Electronics World articles Popular Electronics articles QST articles Radio & TV News articles Radio-Craft articles Radio-Electronics articles Short Wave Craft articles Wireless World articles Google Search of RF Cafe website Sitemap Electronics Equations Mathematics Equations Equations physics Manufacturers & distributors Engineer Jobs LinkedIn Crosswords Engineering Humor Kirt's Cogitations RF Engineering Quizzes Notable Quotes App Notes Calculators Education Engineering magazine articles Engineering software Engineering smorgasbord RF Cafe Archives RF Cascade Workbook 2018 RF Symbols for Visio - Word Advertising RF Cafe Forums Magazine USAF Radr Shop Sponsor RF Cafe RF Electronics Symbols for Visio RF Electronics Symbols for Office Word RF Electronics Stencils for Visio Thank you for visiting RF Cafe!

RF Superstore (RF Components) - RF Cafe

About RF Cafe

Kirt Blattenberger - RF Cafe Webmaster

Copyright: 1996 - 2024
    Kirt Blattenberger,


RF Cafe began life in 1996 as "RF Tools" in an AOL screen name web space totaling 2 MB. Its primary purpose was to provide me with ready access to commonly needed formulas and reference material while performing my work as an RF system and circuit design engineer. The World Wide Web (Internet) was largely an unknown entity at the time and bandwidth was a scarce commodity. Dial-up modems blazed along at 14.4 kbps while typing up your telephone line, and a nice lady's voice announced "You've Got Mail" when a new message arrived...

All trademarks, copyrights, patents, and other rights of ownership to images and text used on the RF Cafe website are hereby acknowledged.

My Hobby Website:


RIGOL Technologies (test equipment) - RF Cafe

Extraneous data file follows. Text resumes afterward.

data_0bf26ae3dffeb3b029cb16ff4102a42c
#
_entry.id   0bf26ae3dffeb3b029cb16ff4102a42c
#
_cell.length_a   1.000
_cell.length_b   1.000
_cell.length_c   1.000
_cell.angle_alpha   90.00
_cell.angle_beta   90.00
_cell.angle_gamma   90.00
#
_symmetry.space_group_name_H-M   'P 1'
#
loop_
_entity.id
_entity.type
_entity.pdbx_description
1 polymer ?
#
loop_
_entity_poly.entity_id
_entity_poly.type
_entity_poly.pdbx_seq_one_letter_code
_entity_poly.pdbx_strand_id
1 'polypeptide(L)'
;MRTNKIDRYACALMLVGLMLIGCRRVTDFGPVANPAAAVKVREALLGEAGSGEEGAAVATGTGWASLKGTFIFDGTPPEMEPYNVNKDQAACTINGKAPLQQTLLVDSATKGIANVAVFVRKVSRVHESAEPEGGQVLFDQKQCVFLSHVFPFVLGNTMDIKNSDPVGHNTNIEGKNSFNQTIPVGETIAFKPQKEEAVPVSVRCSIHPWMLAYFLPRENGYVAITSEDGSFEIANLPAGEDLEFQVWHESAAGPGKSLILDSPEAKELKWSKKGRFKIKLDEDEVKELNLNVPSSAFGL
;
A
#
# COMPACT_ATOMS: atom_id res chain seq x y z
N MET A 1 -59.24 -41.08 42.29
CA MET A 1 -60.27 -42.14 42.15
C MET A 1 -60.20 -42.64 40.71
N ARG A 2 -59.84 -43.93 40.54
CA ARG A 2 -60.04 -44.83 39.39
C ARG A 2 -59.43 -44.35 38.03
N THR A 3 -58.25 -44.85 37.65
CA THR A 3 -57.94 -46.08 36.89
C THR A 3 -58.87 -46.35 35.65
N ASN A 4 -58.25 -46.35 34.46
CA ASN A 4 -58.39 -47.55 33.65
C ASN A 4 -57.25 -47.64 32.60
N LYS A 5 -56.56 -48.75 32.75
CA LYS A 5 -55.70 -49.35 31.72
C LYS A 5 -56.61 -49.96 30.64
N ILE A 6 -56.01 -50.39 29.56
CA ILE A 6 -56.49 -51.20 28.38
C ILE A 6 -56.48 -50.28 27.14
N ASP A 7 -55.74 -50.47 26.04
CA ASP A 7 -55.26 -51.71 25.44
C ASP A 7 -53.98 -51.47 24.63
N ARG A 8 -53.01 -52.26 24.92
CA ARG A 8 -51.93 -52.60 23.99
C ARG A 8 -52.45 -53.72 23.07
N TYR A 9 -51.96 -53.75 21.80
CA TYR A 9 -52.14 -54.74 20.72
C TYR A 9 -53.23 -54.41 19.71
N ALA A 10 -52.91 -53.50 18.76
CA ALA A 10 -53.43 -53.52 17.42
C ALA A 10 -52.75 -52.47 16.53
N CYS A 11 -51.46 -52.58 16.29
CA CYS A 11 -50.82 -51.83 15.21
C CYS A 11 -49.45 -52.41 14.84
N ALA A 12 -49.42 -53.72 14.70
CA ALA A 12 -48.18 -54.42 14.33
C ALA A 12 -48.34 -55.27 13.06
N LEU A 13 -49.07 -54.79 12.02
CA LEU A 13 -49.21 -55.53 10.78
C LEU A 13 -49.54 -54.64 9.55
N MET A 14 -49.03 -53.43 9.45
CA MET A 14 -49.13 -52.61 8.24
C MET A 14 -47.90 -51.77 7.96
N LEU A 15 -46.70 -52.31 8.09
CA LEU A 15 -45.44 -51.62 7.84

Filter Equivalent Noise Bandwidth

A filter's equivalent noise bandwidth (EqNBW) is the bandwidth that an ideal filter (infinite rejection in the stopband) of the same bandwidth would have. EqNBW is calculated by integrating the total available noise power under the response curve from 0 Hz to infinity Hz. In practice, integration only needs to be carried out to about the point of thermal noise. The steeper the filter skirts (higher order), the narrower the range of integration needed to get an acceptable approximation. Integration needs to be done in linear terms of power (mW, W, etc.) rather than in dB.

The values in the following table are for normalized lowpass filter functions with infinite Q and exact conformance to design equations. If you need a better estimation than what is presented here, then a sophisticated system simulator is necessary.

(fco = 3 dB)
(fco = ripple)
(fco = 3 dB)
Order EqNBW
1 1.5708
2 1.1107
3 1.0472
4 1.0262
5 1.0166
6 1.0115
7 1.0084
8 1.0065
9 1.0051
10 1.0041
Ripple 0.01 dB 0.1 dB 0.25 dB 0.5 dB 1.0 dB
2 3.6672 2.1444 1.7449 1.4889 1.2532
3 1.9642 1.4418 1.2825 1.1666 1.0411
4 1.5039 1.2326 1.1405 1.0656 0.9735
5 1.3114 1.1417 1.0780 1.0208 0.9433
6 1.2120 1.0937 1.0448 0.9970 0.9272
7 1.1537 1.0653 1.0251 0.9828 0.9175
8 1.1166 1.0471 1.0125 0.9736 0.91133
9 1.0914 1.0347 1.0038 0.9674 0.9071
10 1.0736 1.0258 0.9977 0.9629 0.9041
Order EqNBW
1 1.57
2 1.56
3 1.08
4 1.04
5 1.04
6 1.04

Reference: Filter Design, by Steve Winder

Related Pages on RF Cafe
- How to Use Filter Equations in a Spreadsheet
- Filter Transfer Functions
- Filter Equivalent Noise Bandwidth
- Filter Prototype Denormalization
- Bessel Filter Poles
- Bessel Filter Prototype Element Values
- Butterworth Lowpass Filter Poles
- Butterworth Filter Prototype Element Values
- Chebyshev Lowpass Filter Poles
- Chebyshev Filter Prototype Element Values
- Monolithic Ceramic Block Combline Bandpass
  Filters Design
- Coupled Microstrip Filters: Simple Methodologies for
  Improved Characteristics
Amplifier Solutions Corporation (ASC) - RF Cafe
ConductRF Phased Matched RF Cables - RF Cafe

Please Support RF Cafe by purchasing my  ridiculously low−priced products, all of which I created.

These Are Available for Free